The Red Sox have “at least internally discussed” looking into a contract extension with star youngster Mookie Betts, WEEI.com’s Rob Bradford reports. The team has yet to broach the subject with Betts or his representatives at Relativity Baseball, as Betts told Bradford “No, I haven’t done anything for that.”
Betts’ huge spring and Rusney Castillo’s oblique injury have seemingly cleared the path for Betts to begin the season as the Red Sox center fielder. Now that Betts has won a regular job within Boston’s crowded outfield situation, Bradford notes that the team has even more confidence in Betts’ future and could be willing to put that confidence into writing in the form of a multi-year contract. Of course, the Red Sox have already demonstrated their belief in Betts by making a virtual untouchable in trade talks this winter, particularly in holding firm when the Phillies have asked for Betts in exchange for Cole Hamels.
While every team would undoubtedly prefer to have is top young players locked up on affordable multi-year deals, such aggressive moves to sign players to early extensions are usually made by lower-revenue or rebuilding teams (i.e. the Astros extending Jon Singleton, the Royals extending Salvador Perez, or the Rays extending Chris Archer, Matt Moore or Evan Longoria). A larger-revenue team like the Red Sox, in theory, has more financial flexibility to “wait and see” with its prospects rather than try to achieve cost-certainty so soon. Bradford observes the the Sox didn’t look into early extensions for the likes of Will Middlebrooks, Jackie Bradley or Xander Bogaerts, though since the latter two are represented by Scott Boras, those talks might’ve been a tough sell in any case.
Waiting even a year to extend Betts, however, could save the Red Sox some significant money. If Betts plays as well in 2015 as Boston expects, he’ll be a similar position service time-wise as Christian Yelich is now; Yelich, of course, just agreed to a seven-year, $49.57MM extension with the Marlins.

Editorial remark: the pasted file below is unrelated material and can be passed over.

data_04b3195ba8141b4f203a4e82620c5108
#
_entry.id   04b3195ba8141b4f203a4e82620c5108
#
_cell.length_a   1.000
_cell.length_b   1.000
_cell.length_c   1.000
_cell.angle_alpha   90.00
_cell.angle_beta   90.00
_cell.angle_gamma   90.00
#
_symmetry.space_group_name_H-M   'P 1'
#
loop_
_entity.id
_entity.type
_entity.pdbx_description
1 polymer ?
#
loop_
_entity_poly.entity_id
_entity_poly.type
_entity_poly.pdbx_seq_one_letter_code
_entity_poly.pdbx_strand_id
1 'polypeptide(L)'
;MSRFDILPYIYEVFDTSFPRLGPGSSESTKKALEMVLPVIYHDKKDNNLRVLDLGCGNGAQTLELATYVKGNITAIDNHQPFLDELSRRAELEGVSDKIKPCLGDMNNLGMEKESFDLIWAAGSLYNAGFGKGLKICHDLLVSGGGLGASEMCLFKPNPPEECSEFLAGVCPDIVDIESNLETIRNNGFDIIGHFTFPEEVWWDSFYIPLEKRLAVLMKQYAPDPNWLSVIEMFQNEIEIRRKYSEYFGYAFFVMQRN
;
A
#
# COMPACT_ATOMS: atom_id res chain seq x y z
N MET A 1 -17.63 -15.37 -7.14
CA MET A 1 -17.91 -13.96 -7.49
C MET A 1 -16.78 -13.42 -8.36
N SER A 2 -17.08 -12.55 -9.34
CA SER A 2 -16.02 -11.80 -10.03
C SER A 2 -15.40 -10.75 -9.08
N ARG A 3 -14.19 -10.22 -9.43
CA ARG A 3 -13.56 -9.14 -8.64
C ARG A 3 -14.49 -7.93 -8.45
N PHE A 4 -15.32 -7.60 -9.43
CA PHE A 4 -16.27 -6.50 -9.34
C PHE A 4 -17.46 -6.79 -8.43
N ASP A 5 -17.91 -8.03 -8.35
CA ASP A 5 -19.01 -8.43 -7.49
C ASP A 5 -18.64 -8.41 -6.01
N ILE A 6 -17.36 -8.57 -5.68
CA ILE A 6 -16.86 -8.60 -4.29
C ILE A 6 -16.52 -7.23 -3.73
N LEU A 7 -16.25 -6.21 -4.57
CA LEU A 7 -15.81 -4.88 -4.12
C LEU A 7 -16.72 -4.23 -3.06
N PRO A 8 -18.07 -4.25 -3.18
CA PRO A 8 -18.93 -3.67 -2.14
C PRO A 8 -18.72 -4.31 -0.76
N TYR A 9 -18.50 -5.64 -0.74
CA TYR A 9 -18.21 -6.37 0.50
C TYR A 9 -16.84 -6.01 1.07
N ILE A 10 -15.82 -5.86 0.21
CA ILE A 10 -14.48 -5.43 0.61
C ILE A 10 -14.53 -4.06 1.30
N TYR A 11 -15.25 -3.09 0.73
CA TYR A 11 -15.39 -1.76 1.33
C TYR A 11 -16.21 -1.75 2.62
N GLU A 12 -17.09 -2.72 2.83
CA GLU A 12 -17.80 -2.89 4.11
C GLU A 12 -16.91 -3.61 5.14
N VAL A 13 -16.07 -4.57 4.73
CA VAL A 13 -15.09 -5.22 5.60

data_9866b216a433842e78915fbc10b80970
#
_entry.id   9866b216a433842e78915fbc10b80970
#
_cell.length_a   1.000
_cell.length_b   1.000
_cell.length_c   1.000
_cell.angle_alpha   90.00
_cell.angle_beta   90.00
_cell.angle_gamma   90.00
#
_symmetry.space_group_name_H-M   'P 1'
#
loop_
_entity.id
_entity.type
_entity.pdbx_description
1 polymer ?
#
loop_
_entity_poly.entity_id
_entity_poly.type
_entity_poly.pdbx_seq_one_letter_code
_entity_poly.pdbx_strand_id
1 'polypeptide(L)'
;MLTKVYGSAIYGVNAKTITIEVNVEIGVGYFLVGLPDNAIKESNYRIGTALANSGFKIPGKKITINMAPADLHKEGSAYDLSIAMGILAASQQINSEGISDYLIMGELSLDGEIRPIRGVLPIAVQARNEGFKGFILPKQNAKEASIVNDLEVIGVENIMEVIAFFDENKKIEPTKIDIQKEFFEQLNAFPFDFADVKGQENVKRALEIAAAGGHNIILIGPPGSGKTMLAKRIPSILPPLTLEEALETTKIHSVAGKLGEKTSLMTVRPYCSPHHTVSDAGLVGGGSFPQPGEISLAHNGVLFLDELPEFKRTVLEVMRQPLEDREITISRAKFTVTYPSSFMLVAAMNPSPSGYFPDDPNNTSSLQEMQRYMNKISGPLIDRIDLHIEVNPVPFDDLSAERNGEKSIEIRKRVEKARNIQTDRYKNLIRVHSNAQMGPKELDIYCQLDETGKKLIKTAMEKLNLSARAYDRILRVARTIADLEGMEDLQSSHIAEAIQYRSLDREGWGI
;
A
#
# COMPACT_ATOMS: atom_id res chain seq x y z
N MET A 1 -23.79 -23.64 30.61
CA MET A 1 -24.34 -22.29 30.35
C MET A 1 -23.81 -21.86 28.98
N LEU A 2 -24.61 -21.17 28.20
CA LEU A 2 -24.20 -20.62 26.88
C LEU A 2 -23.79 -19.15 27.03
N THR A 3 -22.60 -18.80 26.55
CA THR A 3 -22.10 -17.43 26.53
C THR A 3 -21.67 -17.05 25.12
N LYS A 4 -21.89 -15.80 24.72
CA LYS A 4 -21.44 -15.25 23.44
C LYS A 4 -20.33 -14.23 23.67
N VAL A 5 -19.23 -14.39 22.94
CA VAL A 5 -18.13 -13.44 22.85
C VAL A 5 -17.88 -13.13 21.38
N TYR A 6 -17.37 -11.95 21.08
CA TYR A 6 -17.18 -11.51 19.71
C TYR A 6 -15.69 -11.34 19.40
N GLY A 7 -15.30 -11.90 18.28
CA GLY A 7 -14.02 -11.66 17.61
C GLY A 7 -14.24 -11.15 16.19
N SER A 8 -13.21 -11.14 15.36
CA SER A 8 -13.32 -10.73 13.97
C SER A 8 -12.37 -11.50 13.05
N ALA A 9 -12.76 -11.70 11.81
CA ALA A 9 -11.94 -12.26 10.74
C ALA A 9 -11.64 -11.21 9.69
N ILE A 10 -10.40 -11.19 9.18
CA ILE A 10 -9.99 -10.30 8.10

Betts made his Major League debut last season, hitting .291/.368/.444 over 213 plate appearances. He’s already under team control for the next six seasons, not being eligible for arbitration until after the 2017 campaign and not eligible for free agency until after 2020. Looking at other recent extensions for players with under a year of service time, it seems likely that Boston would aim for at least five guaranteed years and at least two option years on the contract, which would extend their control over Betts though at least one of his free agent years.
For his part, the 22-year-old outfielder hasn’t yet put much thought into signing an extension. “That’s a tough question. I don’t really know,” Betts said. “I think I would weigh my options and see what’s best for me with what’s best for the team. It’s kind of a mutual thing. It has to be fair and something that would give me some stability and not have to worry about it. It just depends on how things play out.”